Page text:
At any rate, back to McLaughlin and his quoting of Sir Edward. Sir Edward wrote to his former Conservative Party colleague, Sir John Marriott in 1933, long after Irish independence and the partitioning of Ireland:
The Celts have done nothing in Ireland but create trouble and disorder. Irishmen who have turned out successful are not in any case that I know of true Celtic origin.
I find this humourous. See, by Sir Edward’s day, there was no such thing as a “true Celt” (not that Irish nationalists didn’t speak this same language). By the 18th and 19th centuries, the Irish, both Catholic and Protestant, were a wonderful mixture of Celtic Irish, Anglo-Saxons, Vikings, Spanish, English, Welsh, Scots, and so on that no one was a “pure Celt” or pure anything. But, of course, that myth persisted and still persists today.
I still have people come up to me today, in the early years of the 21st century, and want to discuss the “real Irish” or the “pure Irish” or the “real Celts” in Ireland. After disabusing them of the notion that there is such a thing (anywhere in the world, quite frankly, we’re all mutts, no matter our various ethnic heritages), I am left to just shake my head.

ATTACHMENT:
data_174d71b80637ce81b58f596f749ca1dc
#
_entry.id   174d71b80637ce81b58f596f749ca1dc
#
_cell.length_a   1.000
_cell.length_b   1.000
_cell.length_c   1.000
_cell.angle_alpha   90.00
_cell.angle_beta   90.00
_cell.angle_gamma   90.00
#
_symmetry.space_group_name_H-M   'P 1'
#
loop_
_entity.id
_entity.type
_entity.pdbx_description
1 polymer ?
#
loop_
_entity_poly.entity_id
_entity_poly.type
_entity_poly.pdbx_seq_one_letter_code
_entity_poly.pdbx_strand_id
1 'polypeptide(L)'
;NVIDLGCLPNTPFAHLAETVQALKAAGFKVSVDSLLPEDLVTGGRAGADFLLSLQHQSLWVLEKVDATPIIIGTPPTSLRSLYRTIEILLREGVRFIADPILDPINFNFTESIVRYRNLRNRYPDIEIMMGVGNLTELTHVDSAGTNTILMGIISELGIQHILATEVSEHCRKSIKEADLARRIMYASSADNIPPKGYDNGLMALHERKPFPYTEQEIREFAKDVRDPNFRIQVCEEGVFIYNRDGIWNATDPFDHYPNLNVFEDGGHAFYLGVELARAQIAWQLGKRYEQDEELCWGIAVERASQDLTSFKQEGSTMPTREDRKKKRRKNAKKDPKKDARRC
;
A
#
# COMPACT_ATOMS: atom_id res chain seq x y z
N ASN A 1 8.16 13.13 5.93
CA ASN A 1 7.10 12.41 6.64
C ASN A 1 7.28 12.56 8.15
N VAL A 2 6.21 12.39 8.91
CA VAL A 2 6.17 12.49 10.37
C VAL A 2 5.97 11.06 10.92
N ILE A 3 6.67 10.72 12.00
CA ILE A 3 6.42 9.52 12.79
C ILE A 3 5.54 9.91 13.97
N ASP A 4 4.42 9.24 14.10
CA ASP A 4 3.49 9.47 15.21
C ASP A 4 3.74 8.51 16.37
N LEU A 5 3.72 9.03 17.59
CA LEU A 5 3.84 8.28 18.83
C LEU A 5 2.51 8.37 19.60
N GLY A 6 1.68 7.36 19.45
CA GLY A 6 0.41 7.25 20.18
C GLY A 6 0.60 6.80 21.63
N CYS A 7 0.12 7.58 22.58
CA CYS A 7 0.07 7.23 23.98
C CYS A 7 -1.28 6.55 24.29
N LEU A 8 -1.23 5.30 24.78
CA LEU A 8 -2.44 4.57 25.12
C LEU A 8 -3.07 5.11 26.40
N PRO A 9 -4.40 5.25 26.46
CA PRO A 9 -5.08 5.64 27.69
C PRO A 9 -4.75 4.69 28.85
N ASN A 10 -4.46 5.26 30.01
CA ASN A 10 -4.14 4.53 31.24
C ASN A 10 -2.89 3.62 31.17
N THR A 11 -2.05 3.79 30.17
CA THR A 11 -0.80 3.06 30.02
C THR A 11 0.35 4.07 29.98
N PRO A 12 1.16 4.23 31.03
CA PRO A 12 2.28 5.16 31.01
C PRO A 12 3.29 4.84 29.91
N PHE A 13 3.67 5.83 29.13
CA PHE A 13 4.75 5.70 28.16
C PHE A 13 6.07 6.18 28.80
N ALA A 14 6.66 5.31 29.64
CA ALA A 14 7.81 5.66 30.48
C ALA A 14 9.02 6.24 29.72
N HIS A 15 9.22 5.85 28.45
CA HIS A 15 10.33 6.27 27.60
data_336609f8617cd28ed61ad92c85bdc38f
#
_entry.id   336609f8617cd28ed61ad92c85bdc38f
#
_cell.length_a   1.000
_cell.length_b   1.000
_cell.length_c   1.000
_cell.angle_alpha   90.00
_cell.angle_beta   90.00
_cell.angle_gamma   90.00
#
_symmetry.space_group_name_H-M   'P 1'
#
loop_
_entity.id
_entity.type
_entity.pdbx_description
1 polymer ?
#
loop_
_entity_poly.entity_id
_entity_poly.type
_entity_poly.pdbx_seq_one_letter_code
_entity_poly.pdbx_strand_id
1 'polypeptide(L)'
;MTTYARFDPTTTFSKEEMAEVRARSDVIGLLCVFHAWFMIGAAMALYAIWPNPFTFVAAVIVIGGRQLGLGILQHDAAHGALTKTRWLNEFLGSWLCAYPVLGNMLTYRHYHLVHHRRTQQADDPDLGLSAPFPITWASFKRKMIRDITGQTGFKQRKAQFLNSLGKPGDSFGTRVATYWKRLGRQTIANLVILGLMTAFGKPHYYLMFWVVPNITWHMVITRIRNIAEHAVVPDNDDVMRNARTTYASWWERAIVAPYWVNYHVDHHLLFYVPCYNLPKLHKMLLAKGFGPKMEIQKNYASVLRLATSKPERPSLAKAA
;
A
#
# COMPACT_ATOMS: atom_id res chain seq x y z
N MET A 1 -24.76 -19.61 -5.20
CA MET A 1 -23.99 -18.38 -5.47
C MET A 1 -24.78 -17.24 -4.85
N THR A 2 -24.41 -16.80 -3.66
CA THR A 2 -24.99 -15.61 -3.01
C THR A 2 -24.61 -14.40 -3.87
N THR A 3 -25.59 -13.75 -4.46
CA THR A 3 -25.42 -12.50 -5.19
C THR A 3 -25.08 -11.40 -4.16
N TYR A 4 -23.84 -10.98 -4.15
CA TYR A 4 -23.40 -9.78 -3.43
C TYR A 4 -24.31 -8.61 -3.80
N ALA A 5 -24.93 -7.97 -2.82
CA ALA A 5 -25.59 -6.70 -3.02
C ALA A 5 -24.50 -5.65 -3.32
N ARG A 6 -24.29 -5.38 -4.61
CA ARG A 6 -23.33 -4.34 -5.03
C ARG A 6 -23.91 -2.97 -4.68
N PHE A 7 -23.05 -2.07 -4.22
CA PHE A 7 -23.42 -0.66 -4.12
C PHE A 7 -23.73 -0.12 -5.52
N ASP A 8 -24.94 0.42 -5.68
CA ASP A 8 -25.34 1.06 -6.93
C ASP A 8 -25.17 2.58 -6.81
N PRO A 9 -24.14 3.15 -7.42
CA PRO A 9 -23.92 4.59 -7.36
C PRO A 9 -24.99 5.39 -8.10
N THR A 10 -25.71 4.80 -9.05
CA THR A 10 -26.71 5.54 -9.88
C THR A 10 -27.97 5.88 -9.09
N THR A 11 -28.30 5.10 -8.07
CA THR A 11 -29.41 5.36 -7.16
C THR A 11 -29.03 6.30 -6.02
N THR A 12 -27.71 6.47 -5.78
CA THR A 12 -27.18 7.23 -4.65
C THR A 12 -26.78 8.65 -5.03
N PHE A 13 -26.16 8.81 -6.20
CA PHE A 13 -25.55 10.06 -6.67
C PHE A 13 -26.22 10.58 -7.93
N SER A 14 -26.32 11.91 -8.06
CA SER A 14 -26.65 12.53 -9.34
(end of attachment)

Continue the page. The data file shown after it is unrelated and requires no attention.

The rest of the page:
Happy St. Patrick’s Day.
January 12, 2014 § Leave a comment
One of my favourite history books is Angela Bourke’s The Burning of Bridget Cleary. The book, published in 2001, tells the story of Bridget Cleary’s death at the hands of her husband, Michael, and a mixture of extended family, in Ballyvadlea, Co. Tipperary in Ireland in March 1895. As Bourke unravels the story, the murder of Bridget Cleary is an opportunity for the historian (or folklorist, in her case) to examine the collision between modern culture and folkways. Ballyvadlea in 1895 was essentially the boondocks of Ireland, far removed from the encroaching modern world, people there still lived according to old Irish ways, with beliefs in fairies, banshees, and the like. Whether or not Michael Cleary and his cohorts actually believed in this is neither here nor there, argues Bourke, what matters is that the belief system still existed and was still accessible to Cleary and his co-conspirators.